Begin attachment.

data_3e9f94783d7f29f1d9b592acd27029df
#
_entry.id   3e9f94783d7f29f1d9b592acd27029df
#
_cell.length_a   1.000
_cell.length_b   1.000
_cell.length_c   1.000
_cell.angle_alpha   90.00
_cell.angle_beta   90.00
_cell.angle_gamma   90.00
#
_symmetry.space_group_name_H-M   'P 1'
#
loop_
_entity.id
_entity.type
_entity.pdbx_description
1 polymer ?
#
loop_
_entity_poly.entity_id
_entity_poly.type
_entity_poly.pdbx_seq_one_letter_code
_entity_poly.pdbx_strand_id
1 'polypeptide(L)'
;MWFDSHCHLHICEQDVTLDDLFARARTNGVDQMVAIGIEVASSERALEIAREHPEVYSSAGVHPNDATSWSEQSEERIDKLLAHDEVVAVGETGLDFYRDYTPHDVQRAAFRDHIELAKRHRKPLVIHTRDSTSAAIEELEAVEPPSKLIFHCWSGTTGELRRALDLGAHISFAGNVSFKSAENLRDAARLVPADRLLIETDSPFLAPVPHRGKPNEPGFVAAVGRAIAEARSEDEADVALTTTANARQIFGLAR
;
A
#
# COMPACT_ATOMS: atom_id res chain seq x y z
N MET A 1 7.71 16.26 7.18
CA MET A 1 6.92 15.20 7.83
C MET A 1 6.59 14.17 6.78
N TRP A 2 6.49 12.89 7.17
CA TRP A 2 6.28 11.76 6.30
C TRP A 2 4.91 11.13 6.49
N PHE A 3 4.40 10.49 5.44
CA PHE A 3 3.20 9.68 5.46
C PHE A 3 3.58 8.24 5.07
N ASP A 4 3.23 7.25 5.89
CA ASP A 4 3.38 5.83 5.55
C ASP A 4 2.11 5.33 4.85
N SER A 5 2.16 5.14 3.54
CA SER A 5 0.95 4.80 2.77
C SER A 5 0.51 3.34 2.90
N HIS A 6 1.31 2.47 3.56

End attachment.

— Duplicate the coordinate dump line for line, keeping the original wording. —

data_3e9f94783d7f29f1d9b592acd27029df
#
_entry.id   3e9f94783d7f29f1d9b592acd27029df
#
_cell.length_a   1.000
_cell.length_b   1.000
_cell.length_c   1.000
_cell.angle_alpha   90.00
_cell.angle_beta   90.00
_cell.angle_gamma   90.00
#
_symmetry.space_group_name_H-M   'P 1'
#
loop_
_entity.id
_entity.type
_entity.pdbx_description
1 polymer ?
#
loop_
_entity_poly.entity_id
_entity_poly.type
_entity_poly.pdbx_seq_one_letter_code
_entity_poly.pdbx_strand_id
1 'polypeptide(L)'
;MWFDSHCHLHICEQDVTLDDLFARARTNGVDQMVAIGIEVASSERALEIAREHPEVYSSAGVHPNDATSWSEQSEERIDKLLAHDEVVAVGETGLDFYRDYTPHDVQRAAFRDHIELAKRHRKPLVIHTRDSTSAAIEELEAVEPPSKLIFHCWSGTTGELRRALDLGAHISFAGNVSFKSAENLRDAARLVPADRLLIETDSPFLAPVPHRGKPNEPGFVAAVGRAIAEARSEDEADVALTTTANARQIFGLAR
;
A
#
# COMPACT_ATOMS: atom_id res chain seq x y z
N MET A 1 7.71 16.26 7.18
CA MET A 1 6.92 15.20 7.83
C MET A 1 6.59 14.17 6.78
N TRP A 2 6.49 12.89 7.17
CA TRP A 2 6.28 11.76 6.30
C TRP A 2 4.91 11.13 6.49
N PHE A 3 4.40 10.49 5.44
CA PHE A 3 3.20 9.68 5.46
C PHE A 3 3.58 8.24 5.07
N ASP A 4 3.23 7.25 5.89
CA ASP A 4 3.38 5.83 5.55
C ASP A 4 2.11 5.33 4.85
N SER A 5 2.16 5.14 3.54
CA SER A 5 0.95 4.80 2.77
C SER A 5 0.51 3.34 2.90
N HIS A 6 1.31 2.47 3.56